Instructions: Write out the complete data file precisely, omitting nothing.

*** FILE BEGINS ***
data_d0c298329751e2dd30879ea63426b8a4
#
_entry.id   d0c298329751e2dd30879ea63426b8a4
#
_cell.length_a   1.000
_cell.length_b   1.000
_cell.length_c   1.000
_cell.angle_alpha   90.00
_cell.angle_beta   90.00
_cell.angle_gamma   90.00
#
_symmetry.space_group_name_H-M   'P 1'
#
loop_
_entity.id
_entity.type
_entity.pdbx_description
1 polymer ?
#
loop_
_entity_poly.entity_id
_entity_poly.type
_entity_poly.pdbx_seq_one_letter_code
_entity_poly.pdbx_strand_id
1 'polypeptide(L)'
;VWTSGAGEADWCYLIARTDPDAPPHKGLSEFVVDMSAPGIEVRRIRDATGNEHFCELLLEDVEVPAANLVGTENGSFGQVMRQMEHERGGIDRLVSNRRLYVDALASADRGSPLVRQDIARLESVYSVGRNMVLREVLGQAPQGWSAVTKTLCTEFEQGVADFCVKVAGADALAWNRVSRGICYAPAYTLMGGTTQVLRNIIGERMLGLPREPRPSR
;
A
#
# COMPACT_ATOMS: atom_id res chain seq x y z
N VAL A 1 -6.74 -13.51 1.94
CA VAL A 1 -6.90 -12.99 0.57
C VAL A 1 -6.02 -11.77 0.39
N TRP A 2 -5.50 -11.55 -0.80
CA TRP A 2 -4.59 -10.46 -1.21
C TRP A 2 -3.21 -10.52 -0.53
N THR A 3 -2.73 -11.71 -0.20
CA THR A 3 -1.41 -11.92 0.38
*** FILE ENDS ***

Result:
data_d0c298329751e2dd30879ea63426b8a4
#
_entry.id   d0c298329751e2dd30879ea63426b8a4
#
_cell.length_a   1.000
_cell.length_b   1.000
_cell.length_c   1.000
_cell.angle_alpha   90.00
_cell.angle_beta   90.00
_cell.angle_gamma   90.00
#
_symmetry.space_group_name_H-M   'P 1'
#
loop_
_entity.id
_entity.type
_entity.pdbx_description
1 polymer ?
#
loop_
_entity_poly.entity_id
_entity_poly.type
_entity_poly.pdbx_seq_one_letter_code
_entity_poly.pdbx_strand_id
1 'polypeptide(L)'
;VWTSGAGEADWCYLIARTDPDAPPHKGLSEFVVDMSAPGIEVRRIRDATGNEHFCELLLEDVEVPAANLVGTENGSFGQVMRQMEHERGGIDRLVSNRRLYVDALASADRGSPLVRQDIARLESVYSVGRNMVLREVLGQAPQGWSAVTKTLCTEFEQGVADFCVKVAGADALAWNRVSRGICYAPAYTLMGGTTQVLRNIIGERMLGLPREPRPSR
;
A
#
# COMPACT_ATOMS: atom_id res chain seq x y z
N VAL A 1 -6.74 -13.51 1.94
CA VAL A 1 -6.90 -12.99 0.57
C VAL A 1 -6.02 -11.77 0.39
N TRP A 2 -5.50 -11.55 -0.80
CA TRP A 2 -4.59 -10.46 -1.21
C TRP A 2 -3.21 -10.52 -0.53
N THR A 3 -2.73 -11.71 -0.20
CA THR A 3 -1.41 -11.92 0.38